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Here a Risk, There a Risk

Risk assessments are at the core of any effective BSA/AML Program and corresponding examination. For any institution to have a sound program, management must perform a risk assessment of its customers or members as well as its product and service offerings. While almost any type of an account may pose a risk to money laundering or terrorist financing, certain customers or members, products and services may pose specific risks. Certain activities in account types are identified in the FFIEC BSA Examination Manual (Exam Manual) as high risk. Regardless of whether such an activity is identified, you must consider the risk to your institution based on your size, complexity, location, and appetite for risk. In other words, there is no one size that fits all.

In assessing customer or member risk, an institution must exercise judgment and not define or treat all the same. For example, just because your potential customer or member is in the car dealer business, which is considered a high risk business, you need to ask, “What risk does this auto dealer pose to your institution?” Thus, an institution’s Customer Identification Program (CIP) plays a vital role in management’s understanding of its overall customer or member risk.

How you determine the various risk factors for each of your customers or members depends upon the tone and culture of your BSA/AML Program. Management is expected to take certain factors into consideration when making the determination, including the types of customers or members that have historically been associated with money laundering or other illicit activities. However, management must make the final determination based on factors unique to the specific customer or member such as actual transaction volumes into consideration.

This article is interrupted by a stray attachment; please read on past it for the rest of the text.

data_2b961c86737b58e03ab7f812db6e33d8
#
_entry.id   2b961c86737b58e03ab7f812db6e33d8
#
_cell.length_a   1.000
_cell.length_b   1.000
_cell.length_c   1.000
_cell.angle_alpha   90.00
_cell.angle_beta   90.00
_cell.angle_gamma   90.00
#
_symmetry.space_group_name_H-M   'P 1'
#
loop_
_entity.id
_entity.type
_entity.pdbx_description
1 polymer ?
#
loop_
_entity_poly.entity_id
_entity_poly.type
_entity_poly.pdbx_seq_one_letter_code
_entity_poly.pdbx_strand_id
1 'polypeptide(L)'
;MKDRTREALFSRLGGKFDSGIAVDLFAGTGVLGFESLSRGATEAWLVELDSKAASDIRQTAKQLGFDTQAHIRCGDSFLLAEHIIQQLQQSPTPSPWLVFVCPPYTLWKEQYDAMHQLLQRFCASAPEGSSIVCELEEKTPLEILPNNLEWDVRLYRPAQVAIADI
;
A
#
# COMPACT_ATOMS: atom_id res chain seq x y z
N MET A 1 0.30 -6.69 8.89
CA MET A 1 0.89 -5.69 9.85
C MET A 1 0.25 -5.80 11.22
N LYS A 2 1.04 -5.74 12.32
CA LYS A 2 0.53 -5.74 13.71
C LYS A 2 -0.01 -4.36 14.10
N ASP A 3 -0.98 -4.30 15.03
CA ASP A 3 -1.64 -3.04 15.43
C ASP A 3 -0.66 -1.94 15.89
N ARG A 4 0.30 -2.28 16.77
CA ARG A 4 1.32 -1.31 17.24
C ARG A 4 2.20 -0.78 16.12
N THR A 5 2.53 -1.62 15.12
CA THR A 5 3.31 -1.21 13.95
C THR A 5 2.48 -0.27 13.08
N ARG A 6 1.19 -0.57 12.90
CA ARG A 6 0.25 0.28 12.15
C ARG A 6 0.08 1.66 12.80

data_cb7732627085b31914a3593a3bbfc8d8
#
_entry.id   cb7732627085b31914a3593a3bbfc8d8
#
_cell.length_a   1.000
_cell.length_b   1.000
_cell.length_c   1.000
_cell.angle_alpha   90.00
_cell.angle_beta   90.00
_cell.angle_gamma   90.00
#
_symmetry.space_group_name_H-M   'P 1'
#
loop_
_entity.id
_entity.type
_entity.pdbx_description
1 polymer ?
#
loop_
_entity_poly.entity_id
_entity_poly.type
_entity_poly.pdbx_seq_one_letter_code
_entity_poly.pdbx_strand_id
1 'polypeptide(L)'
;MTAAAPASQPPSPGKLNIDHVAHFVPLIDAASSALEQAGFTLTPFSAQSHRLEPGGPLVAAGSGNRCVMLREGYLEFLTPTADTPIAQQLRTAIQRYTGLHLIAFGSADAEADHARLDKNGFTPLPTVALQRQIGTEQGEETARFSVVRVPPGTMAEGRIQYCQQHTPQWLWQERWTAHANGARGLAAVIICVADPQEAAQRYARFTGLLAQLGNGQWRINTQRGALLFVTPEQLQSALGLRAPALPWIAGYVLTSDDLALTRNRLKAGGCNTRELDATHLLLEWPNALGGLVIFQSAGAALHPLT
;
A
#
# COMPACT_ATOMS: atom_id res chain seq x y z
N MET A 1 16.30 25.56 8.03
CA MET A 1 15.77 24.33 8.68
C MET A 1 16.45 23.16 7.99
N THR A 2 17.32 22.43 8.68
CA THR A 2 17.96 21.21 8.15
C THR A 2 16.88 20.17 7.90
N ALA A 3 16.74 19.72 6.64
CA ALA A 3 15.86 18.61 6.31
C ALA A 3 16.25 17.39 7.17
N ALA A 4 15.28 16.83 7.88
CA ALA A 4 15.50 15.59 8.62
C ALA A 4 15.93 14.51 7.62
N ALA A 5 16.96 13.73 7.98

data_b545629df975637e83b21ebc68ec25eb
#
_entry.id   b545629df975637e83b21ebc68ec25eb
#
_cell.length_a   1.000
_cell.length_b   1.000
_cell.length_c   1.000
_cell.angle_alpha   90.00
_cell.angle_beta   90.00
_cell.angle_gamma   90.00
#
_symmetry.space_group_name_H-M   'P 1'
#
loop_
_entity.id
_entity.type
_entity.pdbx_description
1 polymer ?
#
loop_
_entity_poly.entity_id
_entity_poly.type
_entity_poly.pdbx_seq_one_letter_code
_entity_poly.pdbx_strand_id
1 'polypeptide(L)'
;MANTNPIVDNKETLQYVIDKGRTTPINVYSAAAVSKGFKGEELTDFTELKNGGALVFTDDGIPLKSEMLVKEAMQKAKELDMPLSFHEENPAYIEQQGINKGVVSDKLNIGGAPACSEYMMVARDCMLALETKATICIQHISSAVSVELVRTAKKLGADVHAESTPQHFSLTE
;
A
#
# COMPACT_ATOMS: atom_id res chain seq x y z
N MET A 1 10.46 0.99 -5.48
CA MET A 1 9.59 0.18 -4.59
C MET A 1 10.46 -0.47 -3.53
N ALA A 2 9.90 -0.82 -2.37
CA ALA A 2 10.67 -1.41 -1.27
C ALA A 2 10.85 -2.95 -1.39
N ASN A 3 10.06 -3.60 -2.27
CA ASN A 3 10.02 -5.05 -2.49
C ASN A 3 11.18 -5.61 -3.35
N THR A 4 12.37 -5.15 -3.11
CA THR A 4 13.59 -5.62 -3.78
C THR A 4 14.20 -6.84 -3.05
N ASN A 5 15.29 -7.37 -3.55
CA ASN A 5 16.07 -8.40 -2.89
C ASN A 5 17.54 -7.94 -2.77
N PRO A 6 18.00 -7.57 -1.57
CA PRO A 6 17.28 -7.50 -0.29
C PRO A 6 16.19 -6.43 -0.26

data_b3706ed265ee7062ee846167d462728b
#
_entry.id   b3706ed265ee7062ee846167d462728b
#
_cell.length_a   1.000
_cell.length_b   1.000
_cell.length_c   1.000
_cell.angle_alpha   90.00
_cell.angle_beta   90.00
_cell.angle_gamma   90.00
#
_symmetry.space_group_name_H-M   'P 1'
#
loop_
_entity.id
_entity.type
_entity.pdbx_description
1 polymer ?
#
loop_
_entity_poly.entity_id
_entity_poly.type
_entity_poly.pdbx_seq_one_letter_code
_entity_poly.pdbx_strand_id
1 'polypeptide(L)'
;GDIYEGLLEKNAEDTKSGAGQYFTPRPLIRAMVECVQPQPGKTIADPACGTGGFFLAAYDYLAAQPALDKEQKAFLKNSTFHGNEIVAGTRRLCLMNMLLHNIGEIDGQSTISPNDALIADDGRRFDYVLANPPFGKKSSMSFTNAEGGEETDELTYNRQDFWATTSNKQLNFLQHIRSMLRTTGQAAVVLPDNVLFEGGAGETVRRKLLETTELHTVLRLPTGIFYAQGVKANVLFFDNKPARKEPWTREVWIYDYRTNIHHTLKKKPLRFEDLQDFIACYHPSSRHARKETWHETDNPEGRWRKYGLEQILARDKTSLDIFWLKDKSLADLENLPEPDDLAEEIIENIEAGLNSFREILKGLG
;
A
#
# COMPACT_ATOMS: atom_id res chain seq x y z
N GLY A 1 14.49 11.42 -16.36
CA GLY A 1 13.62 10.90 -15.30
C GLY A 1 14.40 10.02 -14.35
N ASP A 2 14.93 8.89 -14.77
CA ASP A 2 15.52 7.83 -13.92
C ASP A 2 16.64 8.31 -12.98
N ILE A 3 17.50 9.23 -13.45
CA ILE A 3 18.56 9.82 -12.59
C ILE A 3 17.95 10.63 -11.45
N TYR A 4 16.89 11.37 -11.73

Risk Rating is an integral component of knowing your customer or member. It assists a financial institution in detecting and reporting suspicious or unusual activity and transactions that could expose the institution to various risks, including financial loss, or operational or reputational risks. When rating risk, consider the institution’s appetite for risk, the internal controls and any mitigating factors. Let’s break it down piece by piece.

First, arm yourself with the tools you need. The Exam Manual issued by the FFIEC is by far the most critical resource for any BSA Officer. It provides a core overview of BSA/AML Risk Assessment and Customer Due Diligence requirements. Also, Appendix K Customer Risk versus Due Diligence and Suspicious Activity Monitoring provides a picture of risk rating in visual context. (You can access the Exam Manual from the FFIEC’s website at (http://www.ffiec.gov.)

Next, be sure you have a solid understanding of your institution’s overall risk profile. Utilize your existing BSA/AML Risk Assessment and consider the risks identified with the particular product or service a customer or member is requesting. This means, yes, you must assess your entire suite of products and services. Look at everything, paying special attention to electronic services, payroll cards, private banking products, wire transfers, online banking, mobile banking, remote deposit capture, ACH initiations, credit cards, mortgage loans, consumer loans, indirect lending, letters of credit, trust services, and whether accounts are opened online or by mail. Once you understand the inherent risk associated with each product and service you offer, then, you can begin your assessment and rate the risk of your customers or members and their accounts.